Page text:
Foster’s Sage music centre in Gateshead is positively puffed up with pride. And justifiably so thanks to a dramatic riverfront setting and its promise to put the city on the cultural map

GATESHEAD’S newest musical venue is also Foster and Partners’ inspired response to one of the most spectacular sites in any British city. Sitting on the brow of a hill, the sleek Sage Gateshead bulges out over the River Tyne flowing directly below it. Its billowing shape, evoking a gigantic sea shell, echoes the powerful steel arch on the Tyne Bridge to one side and its slender new companion – Wilkinson Eyre’s “winking bridge” – to the other.

The new building, named after the software firm which sponsored it to the tune of £6m, is ambitious by any standards. As well as two concert halls of 1650 and 450 seats, it contains a rehearsal hall and a community music school, which comprises 25 rooms. Developed by the council at a cost of £70m, of which £47m came from National Lottery funds, it aspires to be not so much a regional music centre but more a “national and international centre of excellence”.

It is the main plank in Gateshead’s determined drive to transform itself from an obsolete industrial powerhouse into an irresistible, cutting-edge cultural capital. Sage Gateshead continues the sequence set by the Angel of the North of 1998, the Gateshead Millennium Bridge in 2000 and the Baltic Centre for Contemporary Art of 2002.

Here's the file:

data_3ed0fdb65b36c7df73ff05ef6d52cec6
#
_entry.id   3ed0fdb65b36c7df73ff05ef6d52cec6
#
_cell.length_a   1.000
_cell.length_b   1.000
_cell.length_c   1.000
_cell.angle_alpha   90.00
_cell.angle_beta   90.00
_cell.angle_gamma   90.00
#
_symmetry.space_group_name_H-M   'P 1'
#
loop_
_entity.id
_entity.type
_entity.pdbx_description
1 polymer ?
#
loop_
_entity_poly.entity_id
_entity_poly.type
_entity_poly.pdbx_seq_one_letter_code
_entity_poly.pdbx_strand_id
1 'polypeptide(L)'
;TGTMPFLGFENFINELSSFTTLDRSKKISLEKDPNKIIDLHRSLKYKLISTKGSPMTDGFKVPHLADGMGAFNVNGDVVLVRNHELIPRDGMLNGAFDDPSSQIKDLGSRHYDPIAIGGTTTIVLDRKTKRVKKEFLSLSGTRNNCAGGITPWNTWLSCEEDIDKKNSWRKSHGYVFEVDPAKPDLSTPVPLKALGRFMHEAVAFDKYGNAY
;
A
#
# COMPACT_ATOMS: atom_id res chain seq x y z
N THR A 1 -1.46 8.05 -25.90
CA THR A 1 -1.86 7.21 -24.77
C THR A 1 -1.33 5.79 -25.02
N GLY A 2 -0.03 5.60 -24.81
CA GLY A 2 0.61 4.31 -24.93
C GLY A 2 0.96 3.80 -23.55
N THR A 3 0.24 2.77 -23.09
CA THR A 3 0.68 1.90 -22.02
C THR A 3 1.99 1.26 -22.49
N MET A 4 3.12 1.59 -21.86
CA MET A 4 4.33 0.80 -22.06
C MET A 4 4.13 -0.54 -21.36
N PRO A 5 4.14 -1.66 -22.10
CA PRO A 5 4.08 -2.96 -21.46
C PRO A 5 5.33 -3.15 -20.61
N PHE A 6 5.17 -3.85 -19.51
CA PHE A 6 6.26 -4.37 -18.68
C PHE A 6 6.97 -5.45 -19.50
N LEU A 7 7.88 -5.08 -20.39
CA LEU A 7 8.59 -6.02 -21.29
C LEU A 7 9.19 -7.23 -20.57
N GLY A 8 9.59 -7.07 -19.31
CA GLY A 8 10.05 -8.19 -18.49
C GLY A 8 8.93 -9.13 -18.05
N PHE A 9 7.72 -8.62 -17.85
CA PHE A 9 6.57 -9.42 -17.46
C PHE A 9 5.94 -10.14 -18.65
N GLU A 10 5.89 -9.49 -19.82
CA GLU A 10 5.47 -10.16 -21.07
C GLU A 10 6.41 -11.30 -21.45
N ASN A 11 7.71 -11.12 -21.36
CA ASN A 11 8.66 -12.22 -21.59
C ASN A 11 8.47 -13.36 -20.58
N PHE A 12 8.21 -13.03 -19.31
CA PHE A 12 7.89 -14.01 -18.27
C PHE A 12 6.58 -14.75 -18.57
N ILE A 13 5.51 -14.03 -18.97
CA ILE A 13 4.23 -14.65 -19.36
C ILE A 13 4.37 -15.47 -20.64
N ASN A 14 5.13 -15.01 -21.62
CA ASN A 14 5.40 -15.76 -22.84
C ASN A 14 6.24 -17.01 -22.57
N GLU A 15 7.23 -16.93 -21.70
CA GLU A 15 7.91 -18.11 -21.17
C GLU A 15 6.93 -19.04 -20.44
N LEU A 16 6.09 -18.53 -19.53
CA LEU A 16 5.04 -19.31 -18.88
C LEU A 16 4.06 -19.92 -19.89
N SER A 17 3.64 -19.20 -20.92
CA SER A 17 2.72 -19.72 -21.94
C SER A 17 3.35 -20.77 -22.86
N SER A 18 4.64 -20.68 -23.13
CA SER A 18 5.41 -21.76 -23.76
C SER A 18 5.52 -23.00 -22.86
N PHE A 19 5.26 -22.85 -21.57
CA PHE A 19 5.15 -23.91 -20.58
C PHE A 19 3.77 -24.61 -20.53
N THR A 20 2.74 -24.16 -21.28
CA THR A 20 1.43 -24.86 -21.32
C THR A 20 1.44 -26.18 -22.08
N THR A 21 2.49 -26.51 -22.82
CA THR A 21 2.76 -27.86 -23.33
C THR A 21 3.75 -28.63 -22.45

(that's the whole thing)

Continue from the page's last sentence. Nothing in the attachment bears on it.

The straightforward layout lines up the three auditoriums alongside each other, in a row. The main benefit is that all three can share a foyer, which has been pumped up into a lofty, majestic concourse with mesmerising views of the Tyne, the bridges and the spires of Newcastle on the opposite bank. Jutting into the concourse from the concert halls are three levels of balconies with cafe-bars and break-out spaces. The music school is tucked in below.

The basic arrangement of three concert halls in a row also brings a critical, if totally invisible problem. The issue is sound transmission, which brings the risk that a jubilant jazz crescendo in one hall might all too easily play havoc with a subdued contemplative movement in a classical concert next door.

Foster’s solution, with the aid of Arup Acoustics, was to isolate each of the three auditoriums as a box within another, concrete, box. To make each auditorium even more soundproof, the mechanical plants, which cause their own noise and vibrations, were separated for each one. The cavity between inner and outer boxes was packed full of high-density concrete blocks, and a 50 mm gap was left between each double-box set.

The design of the billowing roof also conforms to the fundamental rule of isolating all three halls. It is an independent envelope, swooping up and over the three auditoriums and is separated from them by wide voids. The tautly rounded outer shell comes with three bulges in a row, just as if it had been shrink-wrapped over the auditoria below.

With Sage centre (due to hold its opening concert on 17 December), Gateshead continues to upstage Liverpool in terms of the arts and architecture. But even though the Geordies must be enjoying such a spectacular addition to their cultural life and landscape, losing the title of European Capital of Culture 2008 to the Scousers must still grate a little.

Project team

Client Gateshead council
Architect Foster and Partners
Structural and services engineer Mott MacDonald
Structural engineer for roof Buro Happold
Acoustics, fire and communications consultant Arup
Landscape architect Desvigne & Dalnoky
Cost consultant Davis Langdon
Main contractor Laing O'Rourke